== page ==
The range of scenarios that throw people into hopelessness are many. Job’s pitiful situation had his wife convinced he was better off dead (Job 2:9). King Saul and his armor bearer both lost all hope and took their own lives (1 Chr. 10:4-5). Let us not forget the betrayer Judas. When he realized his actions would result in the death of Jesus, “He went and hanged himself” (Mt. 27:5). These individuals failed to see any light at the end of the proverbial tunnel. So many today are failing to see that light as well, or if they find a light, it is not the “true light” (Jn. 1:9). David said that God’s word was that light that lights our path (Ps. 119:105). …

God saw fit to leave us numerous examples of individuals who, though in seemingly hopeless situations, allowed their faith to blossom into hope that would guide them through those dark times [cf. Mt. 8:2; Lk. 8:42-48]. …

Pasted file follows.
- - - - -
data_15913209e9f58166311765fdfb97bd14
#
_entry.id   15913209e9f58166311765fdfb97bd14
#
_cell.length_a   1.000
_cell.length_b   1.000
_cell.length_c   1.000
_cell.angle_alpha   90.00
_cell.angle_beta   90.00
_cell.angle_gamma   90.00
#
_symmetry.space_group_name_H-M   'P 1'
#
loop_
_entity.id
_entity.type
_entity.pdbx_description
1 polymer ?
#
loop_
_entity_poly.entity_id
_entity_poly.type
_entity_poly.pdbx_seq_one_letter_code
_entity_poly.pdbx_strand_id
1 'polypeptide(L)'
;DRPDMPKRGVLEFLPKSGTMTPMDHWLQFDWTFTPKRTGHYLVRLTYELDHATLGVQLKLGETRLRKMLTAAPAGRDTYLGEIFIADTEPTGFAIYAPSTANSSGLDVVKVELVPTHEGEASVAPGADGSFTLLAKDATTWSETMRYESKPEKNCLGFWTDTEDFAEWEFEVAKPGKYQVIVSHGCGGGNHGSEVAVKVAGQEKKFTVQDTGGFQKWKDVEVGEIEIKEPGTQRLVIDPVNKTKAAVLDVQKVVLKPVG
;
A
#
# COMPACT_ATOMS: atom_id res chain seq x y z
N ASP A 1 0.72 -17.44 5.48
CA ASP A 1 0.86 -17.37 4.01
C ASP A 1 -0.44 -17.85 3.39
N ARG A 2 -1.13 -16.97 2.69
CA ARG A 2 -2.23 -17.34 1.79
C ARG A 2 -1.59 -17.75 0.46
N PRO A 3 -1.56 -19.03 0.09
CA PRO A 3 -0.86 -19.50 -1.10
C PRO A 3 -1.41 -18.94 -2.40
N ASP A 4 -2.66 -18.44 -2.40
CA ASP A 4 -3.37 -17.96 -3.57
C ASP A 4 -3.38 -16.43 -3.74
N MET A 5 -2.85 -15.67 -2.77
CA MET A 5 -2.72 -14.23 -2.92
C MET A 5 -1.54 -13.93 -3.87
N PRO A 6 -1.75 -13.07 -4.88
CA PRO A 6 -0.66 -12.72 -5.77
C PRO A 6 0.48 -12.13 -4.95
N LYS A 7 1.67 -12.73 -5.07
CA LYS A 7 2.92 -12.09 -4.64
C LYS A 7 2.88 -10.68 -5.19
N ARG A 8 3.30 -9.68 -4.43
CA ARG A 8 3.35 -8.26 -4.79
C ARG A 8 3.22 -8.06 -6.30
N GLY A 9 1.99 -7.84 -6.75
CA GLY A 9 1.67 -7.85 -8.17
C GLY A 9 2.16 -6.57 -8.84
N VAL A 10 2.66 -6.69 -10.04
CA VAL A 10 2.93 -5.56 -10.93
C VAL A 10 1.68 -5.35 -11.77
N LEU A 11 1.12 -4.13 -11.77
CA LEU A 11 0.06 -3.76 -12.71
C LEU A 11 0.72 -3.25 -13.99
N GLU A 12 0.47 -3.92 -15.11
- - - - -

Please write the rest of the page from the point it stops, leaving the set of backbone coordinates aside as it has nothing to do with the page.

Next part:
In Scripture, we find an example of a man with undeniable faith who was deeply lost in hopelessness (1 Kgs. 19). …We are not told why Elijah responded this way [cf. 1 Kgs. 19:2-4], but his fear and hopelessness were made apparent. … Let us notice the steps God took to help Elijah so we will be better equipped to help those around us who are struggling to see the hope … in Jesus. First, God sent an angel to Elijah (1 Kgs. 19:5). The first thing the angel did was touch the prophet. … It is common among those with depression to want to be alone. So, the first thing God did to help Elijah was restore that physical connection to others. … Second, the angel of the Lord provided sustenance for the prophet’s body. … Third, once Elijah had some time to regain his physical health, God gave him purpose [1 Kgs. 19:9]. … Fourth, God caused Elijah to think introspectively. God would ask, “What are you doing here, Elijah?” (1 Kgs. 19:9, 13). Both times God listened to Elijah and did not cast judgment on his thoughts and feelings. … Finally, God provided a mission in Elijah’s life that would remind him he was not alone [cf. 1 Kgs. 19:18] … one of his tasks was to appoint a new king (1 Kgs. 19:16)! … A physical connection was restored through touch. Basic physical health was provided. Small tasks were given and accomplished. Open questions were asked, causing introspective thought. Elijah found purpose that showed him he was not alone. Might we be able to follow these same steps and help our brothers or sisters in their time of need?